Advocacy letters are often written for a variety of reasons and the first step is to decide your purpose in writing the letter. It may be that you want to:

  • Request information.
  • State an opinion.
  • Decline a request.
  • Express appreciation.
  • Create a paper trail.

Some letters have more than one purpose. A good way to organize your thoughts before writing is to create a document on your computer or use three blank sheets of paper to answer these questions: 

  1. Why am I writing this letter?
  2. What are my goals in writing this letter?
  3. Other thoughts I want to share

Use a sheet of paper for each of the three questions, then brainstorm and write down your thoughts. Lists can be helpful.

Don’t worry about writing in complete sentences or prioritizing. Your goal is to dump your thoughts onto these sheets of paper or into the documents. It doesn’t need to take a long time for you to write down all your important thoughts. Do not allow yourself to obsess about details. Don’t worry about spelling at this point. You should focus on the big picture.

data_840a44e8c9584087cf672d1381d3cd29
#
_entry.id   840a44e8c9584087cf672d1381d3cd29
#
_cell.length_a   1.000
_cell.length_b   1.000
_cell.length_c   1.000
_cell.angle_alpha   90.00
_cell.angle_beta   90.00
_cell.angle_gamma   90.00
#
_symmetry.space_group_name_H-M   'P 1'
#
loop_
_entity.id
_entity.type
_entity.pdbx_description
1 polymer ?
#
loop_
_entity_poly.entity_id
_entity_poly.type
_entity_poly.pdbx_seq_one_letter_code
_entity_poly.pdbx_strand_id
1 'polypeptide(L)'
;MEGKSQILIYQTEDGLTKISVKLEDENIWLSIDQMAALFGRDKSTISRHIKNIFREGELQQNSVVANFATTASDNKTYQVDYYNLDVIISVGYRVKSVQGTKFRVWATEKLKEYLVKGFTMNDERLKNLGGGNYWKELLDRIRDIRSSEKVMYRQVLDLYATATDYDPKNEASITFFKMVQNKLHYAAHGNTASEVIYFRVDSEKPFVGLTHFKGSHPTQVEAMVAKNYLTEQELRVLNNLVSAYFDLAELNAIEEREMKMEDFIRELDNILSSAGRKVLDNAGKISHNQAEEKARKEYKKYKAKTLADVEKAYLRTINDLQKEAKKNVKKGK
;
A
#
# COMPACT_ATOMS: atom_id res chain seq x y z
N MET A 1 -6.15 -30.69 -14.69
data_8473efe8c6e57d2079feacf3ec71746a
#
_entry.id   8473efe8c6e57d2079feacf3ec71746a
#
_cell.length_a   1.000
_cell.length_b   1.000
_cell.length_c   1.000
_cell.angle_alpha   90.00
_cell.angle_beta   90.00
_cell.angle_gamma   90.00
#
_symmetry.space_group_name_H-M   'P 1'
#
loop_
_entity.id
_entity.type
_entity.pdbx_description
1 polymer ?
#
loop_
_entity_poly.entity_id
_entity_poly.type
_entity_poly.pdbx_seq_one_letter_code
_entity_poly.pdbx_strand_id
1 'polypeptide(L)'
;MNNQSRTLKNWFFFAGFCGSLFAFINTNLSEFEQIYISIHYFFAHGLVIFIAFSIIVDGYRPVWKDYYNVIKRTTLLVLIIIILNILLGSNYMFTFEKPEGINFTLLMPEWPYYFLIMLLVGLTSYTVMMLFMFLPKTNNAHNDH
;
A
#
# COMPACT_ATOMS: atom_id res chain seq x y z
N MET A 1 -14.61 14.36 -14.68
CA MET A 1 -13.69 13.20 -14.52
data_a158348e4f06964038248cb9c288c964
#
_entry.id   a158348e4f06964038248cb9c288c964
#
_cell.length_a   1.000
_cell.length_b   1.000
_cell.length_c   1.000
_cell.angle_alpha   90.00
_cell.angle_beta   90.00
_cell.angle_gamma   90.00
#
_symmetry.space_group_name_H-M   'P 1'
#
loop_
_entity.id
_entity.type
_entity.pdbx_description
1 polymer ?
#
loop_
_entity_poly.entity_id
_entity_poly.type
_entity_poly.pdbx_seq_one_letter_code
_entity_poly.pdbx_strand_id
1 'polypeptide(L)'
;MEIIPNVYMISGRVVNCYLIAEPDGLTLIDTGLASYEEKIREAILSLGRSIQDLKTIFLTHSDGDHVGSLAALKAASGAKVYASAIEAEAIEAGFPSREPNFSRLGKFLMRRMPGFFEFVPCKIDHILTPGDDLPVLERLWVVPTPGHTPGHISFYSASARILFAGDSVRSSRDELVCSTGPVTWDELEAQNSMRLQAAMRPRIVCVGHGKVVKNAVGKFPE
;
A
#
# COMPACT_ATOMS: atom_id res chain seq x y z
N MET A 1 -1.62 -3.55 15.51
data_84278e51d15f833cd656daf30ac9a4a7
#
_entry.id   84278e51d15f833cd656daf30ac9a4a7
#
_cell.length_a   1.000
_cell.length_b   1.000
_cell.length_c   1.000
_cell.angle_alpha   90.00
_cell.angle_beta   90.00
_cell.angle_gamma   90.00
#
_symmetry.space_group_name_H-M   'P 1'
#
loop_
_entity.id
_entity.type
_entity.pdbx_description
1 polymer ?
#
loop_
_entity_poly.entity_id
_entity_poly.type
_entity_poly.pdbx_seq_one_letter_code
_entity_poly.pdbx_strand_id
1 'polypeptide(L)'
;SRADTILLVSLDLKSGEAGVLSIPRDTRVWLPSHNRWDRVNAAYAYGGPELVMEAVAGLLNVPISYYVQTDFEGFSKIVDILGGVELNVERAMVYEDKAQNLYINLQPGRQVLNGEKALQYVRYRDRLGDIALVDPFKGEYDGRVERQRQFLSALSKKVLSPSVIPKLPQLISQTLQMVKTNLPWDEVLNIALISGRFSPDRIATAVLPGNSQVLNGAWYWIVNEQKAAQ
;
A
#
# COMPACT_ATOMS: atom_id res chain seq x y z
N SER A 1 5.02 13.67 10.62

Next, it’s time to write your first draft. Tell your story chronologically (put events in the order in which they happened from first to last) and weave in the facts. Make your letter or email clear, concise, and easy to understand. Then, put it away for a day or two. Often, emails that are written in anger, or when you are feeling emotional, require a “cooling off” period and revision time.

It is helpful to read your letter or email out loud. Think about whether your letter is brief, clear, interesting and accurate. Then, make the necessary edits. It is important that all spelling and punctuation are correct. Double-check your work using the spell check feature on your computer or have a dictionary handy.

Now, it’s time to get an outside opinion by sharing your letter with at least one other person, who will critique your letter and share honest comments and suggestions. Ask this person if they understand.